The White House, May 2018 – ‘I am taking this very righteous step, I believe, to correct a wrong that occurred in our history and to honour a truly legendary Boxing champion.’
When the 45th President of the United States, Donald J. Trump, formally issued a posthumous, full pardon to John Arthur ‘Jack’ Johnson (1878 – 1946), he was acknowledging the fact that the ‘Galveston Giant’ had been wrongfully convicted and unjustly imprisoned based upon a racially motivated and prejudiced trial. Johnson’s ‘alleged’ violation of the federal Mann Act (aka The White-Slave Traffic Act, 1910) in 1913 was a set-up, and, more than a century later, the United States’ Executive was finally acknowledging that a miscarriage of justice had taken place.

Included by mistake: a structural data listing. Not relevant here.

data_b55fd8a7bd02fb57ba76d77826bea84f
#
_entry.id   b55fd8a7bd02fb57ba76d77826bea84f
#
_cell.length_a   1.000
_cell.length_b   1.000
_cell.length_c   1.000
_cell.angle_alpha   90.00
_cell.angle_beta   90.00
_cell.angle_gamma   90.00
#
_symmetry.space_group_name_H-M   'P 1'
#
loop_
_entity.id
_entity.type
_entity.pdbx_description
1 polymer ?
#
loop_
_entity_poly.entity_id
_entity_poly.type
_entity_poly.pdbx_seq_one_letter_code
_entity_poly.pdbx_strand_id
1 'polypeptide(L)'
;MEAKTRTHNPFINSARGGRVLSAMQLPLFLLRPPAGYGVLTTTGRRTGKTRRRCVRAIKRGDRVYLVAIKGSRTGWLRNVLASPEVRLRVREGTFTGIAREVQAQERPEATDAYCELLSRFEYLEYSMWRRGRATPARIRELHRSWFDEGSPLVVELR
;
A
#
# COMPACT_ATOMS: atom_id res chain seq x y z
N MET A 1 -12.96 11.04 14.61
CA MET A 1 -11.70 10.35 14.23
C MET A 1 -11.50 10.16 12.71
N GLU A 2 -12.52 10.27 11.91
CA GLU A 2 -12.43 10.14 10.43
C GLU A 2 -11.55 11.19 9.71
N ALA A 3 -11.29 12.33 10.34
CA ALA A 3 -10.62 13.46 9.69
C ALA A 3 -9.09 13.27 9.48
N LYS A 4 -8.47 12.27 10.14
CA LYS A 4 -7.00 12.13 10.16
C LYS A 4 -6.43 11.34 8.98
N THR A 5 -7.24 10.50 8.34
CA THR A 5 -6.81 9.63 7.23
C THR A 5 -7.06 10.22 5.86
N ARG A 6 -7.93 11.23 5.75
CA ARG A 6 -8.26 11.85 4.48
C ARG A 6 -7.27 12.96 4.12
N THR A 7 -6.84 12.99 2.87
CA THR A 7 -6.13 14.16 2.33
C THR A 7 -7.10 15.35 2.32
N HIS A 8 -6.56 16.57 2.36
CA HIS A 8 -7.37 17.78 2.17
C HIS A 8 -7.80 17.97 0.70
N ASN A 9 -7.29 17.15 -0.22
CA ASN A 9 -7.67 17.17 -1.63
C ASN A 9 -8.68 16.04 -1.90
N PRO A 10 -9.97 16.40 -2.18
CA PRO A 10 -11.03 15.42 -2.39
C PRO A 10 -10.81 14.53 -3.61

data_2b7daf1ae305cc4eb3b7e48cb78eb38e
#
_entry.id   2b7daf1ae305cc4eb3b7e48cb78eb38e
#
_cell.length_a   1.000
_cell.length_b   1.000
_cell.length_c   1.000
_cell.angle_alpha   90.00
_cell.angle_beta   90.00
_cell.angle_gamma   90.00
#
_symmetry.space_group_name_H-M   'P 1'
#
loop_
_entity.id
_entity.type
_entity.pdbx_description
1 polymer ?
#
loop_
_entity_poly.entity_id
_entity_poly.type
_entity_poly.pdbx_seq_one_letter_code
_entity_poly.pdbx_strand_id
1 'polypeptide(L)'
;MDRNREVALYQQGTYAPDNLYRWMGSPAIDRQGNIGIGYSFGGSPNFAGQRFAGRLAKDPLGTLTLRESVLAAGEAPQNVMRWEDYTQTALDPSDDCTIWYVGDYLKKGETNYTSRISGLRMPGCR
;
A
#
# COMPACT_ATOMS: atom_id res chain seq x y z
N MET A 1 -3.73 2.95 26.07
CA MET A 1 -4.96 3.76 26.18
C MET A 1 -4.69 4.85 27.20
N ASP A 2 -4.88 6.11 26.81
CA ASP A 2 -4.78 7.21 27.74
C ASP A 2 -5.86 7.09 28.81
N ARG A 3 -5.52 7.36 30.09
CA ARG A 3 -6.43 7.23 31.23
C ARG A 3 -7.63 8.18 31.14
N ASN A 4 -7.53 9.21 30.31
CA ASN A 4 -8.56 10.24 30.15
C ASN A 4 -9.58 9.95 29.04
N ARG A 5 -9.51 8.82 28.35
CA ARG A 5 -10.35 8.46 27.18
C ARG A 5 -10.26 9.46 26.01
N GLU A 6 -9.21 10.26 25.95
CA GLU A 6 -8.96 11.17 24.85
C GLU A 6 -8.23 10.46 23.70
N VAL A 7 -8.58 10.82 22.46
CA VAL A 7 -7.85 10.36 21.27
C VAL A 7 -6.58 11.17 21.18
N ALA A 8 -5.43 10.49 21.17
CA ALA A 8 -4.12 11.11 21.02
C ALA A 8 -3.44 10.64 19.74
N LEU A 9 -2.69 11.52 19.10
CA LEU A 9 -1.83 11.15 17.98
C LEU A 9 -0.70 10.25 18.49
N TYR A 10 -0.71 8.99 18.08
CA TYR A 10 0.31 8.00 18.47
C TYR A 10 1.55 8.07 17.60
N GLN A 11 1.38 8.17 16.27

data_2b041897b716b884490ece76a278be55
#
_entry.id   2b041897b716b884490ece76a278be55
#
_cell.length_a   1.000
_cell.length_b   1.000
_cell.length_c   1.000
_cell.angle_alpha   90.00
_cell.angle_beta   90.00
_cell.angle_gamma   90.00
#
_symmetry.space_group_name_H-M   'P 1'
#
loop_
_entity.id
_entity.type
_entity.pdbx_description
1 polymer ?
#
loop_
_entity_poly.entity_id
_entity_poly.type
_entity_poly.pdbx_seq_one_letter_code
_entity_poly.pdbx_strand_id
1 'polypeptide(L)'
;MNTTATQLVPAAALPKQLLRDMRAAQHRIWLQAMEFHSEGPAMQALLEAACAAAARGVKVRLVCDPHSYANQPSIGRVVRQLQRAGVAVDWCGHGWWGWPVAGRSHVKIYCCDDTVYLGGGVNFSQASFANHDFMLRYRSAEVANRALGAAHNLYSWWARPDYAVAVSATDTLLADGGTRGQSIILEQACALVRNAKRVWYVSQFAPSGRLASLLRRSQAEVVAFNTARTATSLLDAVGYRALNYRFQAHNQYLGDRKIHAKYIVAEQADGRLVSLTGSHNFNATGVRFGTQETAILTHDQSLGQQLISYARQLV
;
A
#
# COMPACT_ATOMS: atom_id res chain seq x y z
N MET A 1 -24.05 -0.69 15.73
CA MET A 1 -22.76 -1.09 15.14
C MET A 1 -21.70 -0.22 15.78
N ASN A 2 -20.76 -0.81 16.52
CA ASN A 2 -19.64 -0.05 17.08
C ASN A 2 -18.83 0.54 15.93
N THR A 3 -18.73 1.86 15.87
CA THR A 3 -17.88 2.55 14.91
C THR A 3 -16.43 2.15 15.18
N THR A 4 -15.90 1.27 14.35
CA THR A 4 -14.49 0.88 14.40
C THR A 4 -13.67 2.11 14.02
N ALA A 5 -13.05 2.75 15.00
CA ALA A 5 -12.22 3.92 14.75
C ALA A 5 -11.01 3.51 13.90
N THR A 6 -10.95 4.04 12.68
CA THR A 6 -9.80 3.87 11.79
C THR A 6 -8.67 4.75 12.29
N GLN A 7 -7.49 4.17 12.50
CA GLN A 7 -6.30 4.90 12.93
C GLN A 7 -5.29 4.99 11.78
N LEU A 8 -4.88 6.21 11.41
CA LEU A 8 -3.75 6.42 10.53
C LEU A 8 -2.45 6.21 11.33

In effect, back in the days of the Mason-Dixon line, ‘Jim Crow’ laws, racially motivated attacks and lynch mobs, an innocent man who was unable to defend himself fairly outside of a boxing ring, had fallen foul of an all-white jury who’d based their decision to find him guilty on highly dubious evidence and solely because of his skin colour – nothing more, nothing less. (Full story available for 99p using PayPal)